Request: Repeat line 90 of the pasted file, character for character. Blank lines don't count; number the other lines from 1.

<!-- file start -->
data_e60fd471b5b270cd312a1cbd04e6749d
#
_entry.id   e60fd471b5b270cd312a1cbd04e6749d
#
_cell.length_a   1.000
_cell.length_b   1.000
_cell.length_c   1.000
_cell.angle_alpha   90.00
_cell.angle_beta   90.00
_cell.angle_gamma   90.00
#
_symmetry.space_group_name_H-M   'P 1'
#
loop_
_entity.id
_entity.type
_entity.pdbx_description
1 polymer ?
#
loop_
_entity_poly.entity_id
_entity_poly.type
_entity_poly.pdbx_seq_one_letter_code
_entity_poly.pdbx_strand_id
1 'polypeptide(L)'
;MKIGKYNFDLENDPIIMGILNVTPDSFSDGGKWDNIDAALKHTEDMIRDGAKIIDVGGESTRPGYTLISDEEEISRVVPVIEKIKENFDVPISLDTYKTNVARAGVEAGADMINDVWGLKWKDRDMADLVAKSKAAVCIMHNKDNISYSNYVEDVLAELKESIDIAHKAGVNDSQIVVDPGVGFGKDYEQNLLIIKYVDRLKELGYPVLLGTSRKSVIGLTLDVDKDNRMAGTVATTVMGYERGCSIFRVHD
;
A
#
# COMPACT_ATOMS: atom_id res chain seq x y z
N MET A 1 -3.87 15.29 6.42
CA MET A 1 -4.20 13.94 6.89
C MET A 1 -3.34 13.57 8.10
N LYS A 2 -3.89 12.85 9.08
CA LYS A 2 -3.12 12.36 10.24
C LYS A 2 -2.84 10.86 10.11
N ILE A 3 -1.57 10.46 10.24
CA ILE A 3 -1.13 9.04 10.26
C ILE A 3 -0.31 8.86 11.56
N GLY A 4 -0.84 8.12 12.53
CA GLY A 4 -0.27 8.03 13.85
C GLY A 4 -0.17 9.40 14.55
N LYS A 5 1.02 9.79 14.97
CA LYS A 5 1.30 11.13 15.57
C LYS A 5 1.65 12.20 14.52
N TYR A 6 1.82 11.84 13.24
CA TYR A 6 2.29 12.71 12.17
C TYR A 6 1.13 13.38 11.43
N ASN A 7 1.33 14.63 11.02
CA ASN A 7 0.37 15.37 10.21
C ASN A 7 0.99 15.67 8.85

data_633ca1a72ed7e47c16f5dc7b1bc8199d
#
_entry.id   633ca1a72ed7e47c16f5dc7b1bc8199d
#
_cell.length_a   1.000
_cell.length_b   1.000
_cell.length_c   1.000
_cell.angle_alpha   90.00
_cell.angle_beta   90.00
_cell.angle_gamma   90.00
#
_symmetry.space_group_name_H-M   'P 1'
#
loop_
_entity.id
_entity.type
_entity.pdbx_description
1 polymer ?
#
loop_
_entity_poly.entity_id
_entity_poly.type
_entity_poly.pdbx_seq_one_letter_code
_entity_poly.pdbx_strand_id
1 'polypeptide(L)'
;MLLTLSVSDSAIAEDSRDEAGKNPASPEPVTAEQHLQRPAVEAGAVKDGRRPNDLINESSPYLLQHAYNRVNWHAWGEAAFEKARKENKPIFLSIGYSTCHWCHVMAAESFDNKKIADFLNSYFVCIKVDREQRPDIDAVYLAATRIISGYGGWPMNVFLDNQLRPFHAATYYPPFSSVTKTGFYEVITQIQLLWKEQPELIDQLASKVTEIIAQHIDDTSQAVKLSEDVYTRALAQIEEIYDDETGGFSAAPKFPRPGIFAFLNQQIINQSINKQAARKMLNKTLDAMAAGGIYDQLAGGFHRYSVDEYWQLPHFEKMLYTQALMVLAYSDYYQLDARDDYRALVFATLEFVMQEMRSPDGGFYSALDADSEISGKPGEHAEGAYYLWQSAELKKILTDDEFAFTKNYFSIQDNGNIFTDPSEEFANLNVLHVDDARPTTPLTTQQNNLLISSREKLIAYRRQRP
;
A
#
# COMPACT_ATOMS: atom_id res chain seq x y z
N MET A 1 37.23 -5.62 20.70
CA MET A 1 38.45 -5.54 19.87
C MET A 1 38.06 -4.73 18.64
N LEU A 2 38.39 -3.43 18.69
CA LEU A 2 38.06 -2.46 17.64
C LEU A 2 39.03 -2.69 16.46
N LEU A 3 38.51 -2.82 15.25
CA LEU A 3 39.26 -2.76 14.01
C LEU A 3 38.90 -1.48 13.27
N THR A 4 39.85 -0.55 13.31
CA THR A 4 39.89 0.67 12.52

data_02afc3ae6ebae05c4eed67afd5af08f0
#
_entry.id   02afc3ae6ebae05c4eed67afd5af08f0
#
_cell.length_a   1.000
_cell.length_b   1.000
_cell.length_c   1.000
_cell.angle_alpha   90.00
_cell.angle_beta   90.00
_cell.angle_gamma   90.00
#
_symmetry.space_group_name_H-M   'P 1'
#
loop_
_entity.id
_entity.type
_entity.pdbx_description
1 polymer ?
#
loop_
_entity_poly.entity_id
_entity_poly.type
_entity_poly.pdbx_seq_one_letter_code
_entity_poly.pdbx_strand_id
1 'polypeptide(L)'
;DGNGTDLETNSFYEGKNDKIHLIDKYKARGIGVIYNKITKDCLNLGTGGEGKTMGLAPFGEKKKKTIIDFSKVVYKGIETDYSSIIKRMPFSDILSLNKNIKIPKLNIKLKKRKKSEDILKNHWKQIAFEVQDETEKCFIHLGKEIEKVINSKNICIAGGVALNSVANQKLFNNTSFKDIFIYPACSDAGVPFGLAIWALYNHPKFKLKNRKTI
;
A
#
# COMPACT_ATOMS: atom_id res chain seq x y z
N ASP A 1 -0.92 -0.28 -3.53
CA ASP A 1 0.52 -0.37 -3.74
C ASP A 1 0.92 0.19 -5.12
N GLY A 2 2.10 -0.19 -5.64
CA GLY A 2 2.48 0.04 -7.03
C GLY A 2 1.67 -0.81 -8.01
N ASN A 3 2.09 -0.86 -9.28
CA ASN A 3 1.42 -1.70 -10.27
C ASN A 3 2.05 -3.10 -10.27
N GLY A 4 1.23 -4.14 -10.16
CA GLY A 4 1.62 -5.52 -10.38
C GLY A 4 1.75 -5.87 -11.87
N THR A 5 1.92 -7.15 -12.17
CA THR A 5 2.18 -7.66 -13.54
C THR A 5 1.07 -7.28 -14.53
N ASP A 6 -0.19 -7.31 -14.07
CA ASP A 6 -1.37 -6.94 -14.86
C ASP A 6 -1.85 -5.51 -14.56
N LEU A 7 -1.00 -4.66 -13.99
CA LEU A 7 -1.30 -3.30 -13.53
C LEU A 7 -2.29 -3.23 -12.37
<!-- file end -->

C LEU A 3 38.90 -1.48 13.27